Hey, Don Jon. That porn you “casually” “enjoy” “watching,” according to Cambridge University scientists, is actually an addiction that provokes a response in your brain similar to that of drugs and alcohol. “We found [significant] activity in the brain’s ventral striatum, which processes reward, motivation, and pleasure,” says Valerie Voon, Ph.D., author of the study, part of a U.K. TV documentary titled Porn and the Brain.
Porn may have a surprising psychological side effect: sexism. After analyzing data about participants’ porn-viewing habits and their views on women’s rights (taken from the 2006–2010 General Social Survey), researchers at Indiana University found that while you’re conducting “research” of your own, some harmful social ideals may be rubbing off on you. “Some viewers infer general principles for social behavior from porn,” which may then “reduce some viewers’ support for affirmative action for women,” says study author Paul J. Wright, Ph.D.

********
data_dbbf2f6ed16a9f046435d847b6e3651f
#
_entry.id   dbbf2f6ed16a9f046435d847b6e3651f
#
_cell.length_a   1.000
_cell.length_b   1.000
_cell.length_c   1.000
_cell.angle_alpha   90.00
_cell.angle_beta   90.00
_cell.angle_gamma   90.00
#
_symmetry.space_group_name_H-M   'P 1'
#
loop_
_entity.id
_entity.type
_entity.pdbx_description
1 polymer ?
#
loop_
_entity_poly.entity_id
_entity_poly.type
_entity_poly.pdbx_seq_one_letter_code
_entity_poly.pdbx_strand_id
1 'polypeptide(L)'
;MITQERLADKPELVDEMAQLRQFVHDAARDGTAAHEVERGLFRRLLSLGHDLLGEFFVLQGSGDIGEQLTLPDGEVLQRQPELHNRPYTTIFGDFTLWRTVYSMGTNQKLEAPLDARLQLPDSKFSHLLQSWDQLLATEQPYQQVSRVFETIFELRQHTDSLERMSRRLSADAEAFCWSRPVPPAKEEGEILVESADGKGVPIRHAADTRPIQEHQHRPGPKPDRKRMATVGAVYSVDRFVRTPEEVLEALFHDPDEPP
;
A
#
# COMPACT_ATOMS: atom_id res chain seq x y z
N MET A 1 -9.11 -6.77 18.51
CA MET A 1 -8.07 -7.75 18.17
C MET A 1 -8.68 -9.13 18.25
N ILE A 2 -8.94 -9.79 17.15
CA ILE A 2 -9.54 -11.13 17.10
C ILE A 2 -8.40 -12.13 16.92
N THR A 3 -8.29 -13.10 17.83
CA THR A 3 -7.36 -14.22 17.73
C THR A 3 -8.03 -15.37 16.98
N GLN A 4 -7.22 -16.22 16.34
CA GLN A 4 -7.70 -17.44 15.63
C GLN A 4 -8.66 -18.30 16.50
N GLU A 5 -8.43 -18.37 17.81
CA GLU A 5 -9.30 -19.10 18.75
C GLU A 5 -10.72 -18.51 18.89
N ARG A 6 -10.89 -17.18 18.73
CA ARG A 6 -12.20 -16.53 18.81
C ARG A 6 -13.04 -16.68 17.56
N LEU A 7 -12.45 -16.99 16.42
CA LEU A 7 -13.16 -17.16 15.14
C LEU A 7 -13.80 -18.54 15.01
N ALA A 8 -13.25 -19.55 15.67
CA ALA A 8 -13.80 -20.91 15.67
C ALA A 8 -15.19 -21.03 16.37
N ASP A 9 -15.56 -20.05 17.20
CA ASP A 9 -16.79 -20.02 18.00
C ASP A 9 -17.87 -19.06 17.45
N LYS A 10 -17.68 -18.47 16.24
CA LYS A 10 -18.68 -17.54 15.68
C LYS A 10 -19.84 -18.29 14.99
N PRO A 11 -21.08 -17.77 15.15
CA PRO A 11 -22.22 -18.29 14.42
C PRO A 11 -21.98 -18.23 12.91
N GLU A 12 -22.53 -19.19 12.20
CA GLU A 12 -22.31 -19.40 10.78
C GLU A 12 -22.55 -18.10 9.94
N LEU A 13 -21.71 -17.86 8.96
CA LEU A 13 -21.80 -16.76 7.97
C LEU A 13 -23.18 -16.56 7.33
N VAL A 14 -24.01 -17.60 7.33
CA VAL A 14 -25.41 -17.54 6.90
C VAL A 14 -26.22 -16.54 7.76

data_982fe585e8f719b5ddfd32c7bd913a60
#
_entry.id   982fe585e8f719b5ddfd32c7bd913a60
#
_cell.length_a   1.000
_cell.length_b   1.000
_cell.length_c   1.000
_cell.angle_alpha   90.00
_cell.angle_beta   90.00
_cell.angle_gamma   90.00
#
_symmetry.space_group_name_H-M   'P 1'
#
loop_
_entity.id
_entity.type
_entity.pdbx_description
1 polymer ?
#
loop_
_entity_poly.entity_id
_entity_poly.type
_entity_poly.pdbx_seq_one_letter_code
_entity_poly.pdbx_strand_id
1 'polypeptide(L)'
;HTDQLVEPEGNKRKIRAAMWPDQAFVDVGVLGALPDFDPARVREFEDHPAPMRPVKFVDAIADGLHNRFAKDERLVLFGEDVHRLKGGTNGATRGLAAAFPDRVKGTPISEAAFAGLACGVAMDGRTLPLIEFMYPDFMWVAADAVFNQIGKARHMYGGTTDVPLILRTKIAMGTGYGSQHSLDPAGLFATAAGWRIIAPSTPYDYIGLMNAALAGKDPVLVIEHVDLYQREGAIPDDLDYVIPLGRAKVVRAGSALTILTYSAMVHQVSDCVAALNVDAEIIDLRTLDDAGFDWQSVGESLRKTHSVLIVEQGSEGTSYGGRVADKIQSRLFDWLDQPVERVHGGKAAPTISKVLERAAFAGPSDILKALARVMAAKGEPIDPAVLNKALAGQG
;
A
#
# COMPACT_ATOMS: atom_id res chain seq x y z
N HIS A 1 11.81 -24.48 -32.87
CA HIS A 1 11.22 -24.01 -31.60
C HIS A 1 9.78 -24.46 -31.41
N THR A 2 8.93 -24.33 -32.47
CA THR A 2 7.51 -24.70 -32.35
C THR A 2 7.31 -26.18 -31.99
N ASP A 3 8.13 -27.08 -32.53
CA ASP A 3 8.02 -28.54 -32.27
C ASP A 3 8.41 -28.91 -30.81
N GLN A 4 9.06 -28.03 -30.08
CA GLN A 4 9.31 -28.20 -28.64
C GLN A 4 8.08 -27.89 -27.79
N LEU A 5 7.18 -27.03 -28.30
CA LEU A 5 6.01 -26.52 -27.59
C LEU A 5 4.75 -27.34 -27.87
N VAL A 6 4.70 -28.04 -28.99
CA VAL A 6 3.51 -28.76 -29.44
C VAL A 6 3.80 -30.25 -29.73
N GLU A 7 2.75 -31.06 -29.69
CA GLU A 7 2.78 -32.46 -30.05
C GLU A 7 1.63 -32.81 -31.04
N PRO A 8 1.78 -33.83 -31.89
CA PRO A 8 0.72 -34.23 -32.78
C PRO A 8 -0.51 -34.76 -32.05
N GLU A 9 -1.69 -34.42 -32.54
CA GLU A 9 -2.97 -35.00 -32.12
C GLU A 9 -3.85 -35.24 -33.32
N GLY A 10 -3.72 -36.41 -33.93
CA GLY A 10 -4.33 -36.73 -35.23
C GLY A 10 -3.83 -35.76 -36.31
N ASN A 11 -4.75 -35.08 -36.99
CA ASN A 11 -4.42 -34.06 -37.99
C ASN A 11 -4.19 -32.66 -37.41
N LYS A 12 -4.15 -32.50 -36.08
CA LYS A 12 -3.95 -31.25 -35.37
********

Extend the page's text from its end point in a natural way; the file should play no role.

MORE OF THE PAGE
To become a better people person, try hitting the highbrow books. A New School of Social Research study showed that participants’ Theory of Mind (ToM)—that is, their understanding of other people’s mental states and desires—greatly improved when they read literary fiction.
And, sorry, we don’t mean über-popular Fifty Shades of Grey–type fiction. We mean top-tier, prize-worthy books, from authors like Anton Chekhov and Alice Munro (both of whose works were included in the study). In literary fiction, says study author Emanuele Castano, Ph.D., “the author shows you what the character is doing and gives you some motivations and thoughts; but most of the work you have to do as a reader, constructing the character as you go.” If you slept through college, we’re here to help.